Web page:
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Reporting from the St. George area focused on local government, public lands and the environment, indigenous issues and faith and spirituality.

Moab, Grand County Pass Regulations To Curb Noise from All Terrain Vehicles, In Response To Complaints

An ATV on a dirt trail
Yovany Camacho/ Flickr
Moab and Grand County voted Tuesday to put restrictions on ATVs in response to complaints

Moab and Grand County voted in a joint meeting Tuesday to put an indefinite pause on new licenses for ATV events, as well as rental, sales and tour companies. They also put a new 15-mile-per-hour speed limit on the vehicles, which will likely apply in residential neighborhoods.

The moves come in response to growing complaints about noisy all-terrain vehicles in Moab.

Almost 2,000 people have signed an online petition to “Make Moab Quiet Again” since it was created Oct. 17, and the city and county have received a record number of complaints about the noise issue this fall, according to one of the resolutions passed in the meeting.

Kevin Walker, who’s running for Grand County council, said ATV noise is the number one issue he has encountered while campaigning. He attributed the problem in part to the state Legislature’s decision in 2015 to make ATVs street legal.

“People, they’re getting woken up at 6 a. m. They’re unable to enjoy their backyards because of all the noise. It’s really a very serious problem,” Walker said.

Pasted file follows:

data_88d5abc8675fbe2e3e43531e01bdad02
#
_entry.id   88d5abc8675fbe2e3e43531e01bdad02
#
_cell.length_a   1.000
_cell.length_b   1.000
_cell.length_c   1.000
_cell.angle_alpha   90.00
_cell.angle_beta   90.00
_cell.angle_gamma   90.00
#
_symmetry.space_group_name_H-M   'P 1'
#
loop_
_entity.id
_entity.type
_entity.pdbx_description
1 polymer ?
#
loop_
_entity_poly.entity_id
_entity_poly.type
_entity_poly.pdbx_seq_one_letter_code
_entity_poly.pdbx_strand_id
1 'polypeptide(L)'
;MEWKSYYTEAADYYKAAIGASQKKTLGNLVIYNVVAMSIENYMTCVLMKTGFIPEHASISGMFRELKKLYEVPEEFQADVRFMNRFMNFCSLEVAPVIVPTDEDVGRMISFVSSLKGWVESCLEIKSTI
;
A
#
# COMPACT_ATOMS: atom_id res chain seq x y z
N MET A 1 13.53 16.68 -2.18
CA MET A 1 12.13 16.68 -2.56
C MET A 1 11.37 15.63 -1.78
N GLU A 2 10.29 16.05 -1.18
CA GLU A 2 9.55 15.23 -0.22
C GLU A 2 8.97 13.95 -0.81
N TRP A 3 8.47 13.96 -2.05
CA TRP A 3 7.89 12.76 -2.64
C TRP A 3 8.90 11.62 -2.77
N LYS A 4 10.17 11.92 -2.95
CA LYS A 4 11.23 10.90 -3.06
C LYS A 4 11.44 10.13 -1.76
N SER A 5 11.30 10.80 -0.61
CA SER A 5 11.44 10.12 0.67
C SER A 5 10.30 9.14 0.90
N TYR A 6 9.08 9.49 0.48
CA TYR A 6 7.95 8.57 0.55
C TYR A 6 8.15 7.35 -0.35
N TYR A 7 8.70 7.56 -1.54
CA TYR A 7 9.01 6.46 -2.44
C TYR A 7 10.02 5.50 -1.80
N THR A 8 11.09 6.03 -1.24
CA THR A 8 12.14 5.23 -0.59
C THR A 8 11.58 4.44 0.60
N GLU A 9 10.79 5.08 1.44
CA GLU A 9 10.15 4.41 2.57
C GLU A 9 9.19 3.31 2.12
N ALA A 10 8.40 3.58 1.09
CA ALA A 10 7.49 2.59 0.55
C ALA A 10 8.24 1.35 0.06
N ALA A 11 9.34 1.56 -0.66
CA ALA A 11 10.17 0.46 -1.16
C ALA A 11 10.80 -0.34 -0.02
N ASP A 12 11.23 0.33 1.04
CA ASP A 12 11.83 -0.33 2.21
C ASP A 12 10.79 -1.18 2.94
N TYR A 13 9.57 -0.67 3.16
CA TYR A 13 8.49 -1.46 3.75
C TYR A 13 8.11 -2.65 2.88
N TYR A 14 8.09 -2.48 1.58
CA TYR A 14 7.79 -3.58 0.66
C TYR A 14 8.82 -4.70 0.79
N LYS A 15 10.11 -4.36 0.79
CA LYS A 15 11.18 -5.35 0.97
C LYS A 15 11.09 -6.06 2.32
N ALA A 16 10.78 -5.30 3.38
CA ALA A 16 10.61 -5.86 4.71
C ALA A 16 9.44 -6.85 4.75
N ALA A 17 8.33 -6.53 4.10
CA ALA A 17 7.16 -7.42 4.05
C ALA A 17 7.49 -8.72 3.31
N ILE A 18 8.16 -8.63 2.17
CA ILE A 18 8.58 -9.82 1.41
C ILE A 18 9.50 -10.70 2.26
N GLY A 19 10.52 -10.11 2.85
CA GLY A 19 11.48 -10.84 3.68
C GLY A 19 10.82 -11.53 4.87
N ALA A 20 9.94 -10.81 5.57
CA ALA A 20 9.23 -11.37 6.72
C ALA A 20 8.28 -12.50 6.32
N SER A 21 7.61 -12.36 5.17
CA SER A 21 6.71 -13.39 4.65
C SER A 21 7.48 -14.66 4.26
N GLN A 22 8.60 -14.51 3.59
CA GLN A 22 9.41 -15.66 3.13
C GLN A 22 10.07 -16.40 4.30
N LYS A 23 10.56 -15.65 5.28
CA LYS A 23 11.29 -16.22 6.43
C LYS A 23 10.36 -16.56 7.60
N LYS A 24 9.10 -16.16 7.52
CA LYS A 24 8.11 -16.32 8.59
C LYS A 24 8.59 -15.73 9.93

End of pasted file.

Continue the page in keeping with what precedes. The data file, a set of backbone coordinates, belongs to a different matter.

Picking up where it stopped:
This isn’t the first time the issue has come up for the Moab City Council. At their Oct. 13 meeting, they debated solutions, including a sound ordinance and a speed limit for all vehicles, since ATVs are louder when they are going faster.

But the police chief and city manager said the sound ordinance would be too hard to enforce and the city attorney said the council could not pass a law that discriminated against ATVs.

County Attorney Christina Sloan clarified Tuesday that state law does allow cities and counties to place different regulations on different classes of vehicles.

Ben Burr is the policy director of the Blue Ribbon Coalition, a group that advocates for motorized recreation, and he said he agrees that noise from ATVs has created a problem in Moab. He said the speed limit is “a good step” toward addressing that, but he took issue with the moratorium on new licenses for guiding businesses.

“[The] ATV/UTV market is growing like crazy,” Burr said. “So you have all these new users coming into the sport, and you’ve just put an artificial constraint on the people who can show them how to do it responsibly.”

During the meeting, Moab Mayor Emily Niehaus also proposed lobbying the state Legislature to allow the city to create a permit system for the vehicles that would prioritize local users and outfitters.

But Burr said a permit system would likely not get traction in the legislature—and that not allowing ATVs to drive on city streets creates other issues, like overcrowding at trail heads. He said that was one of the reasons behind the 2015 law that made them street-legal.

“It’s not like someone sat down and said, ‘What can we do to aggravate the people of Moab,’” he said. “It was there to solve a problem.”

The speed limit will not be in effect until signs are posted, while the moratorium began Tuesday.

Kate joined KUER from Austin, Texas. She has a master's degree in journalism from the University of Texas at Austin’s Moody School of Communication. She has been an intern, fellow and reporter at Texas Monthly, the Texas Observer, Quartz, the Texas Standard and Voces, an oral history project. Kate began her public radio career at Austin’s NPR station, KUT, as a part-time reporter. She served as a corps member of Report For America, a public service program that partners with local newsrooms to bring reporters to undercovered areas across the country.
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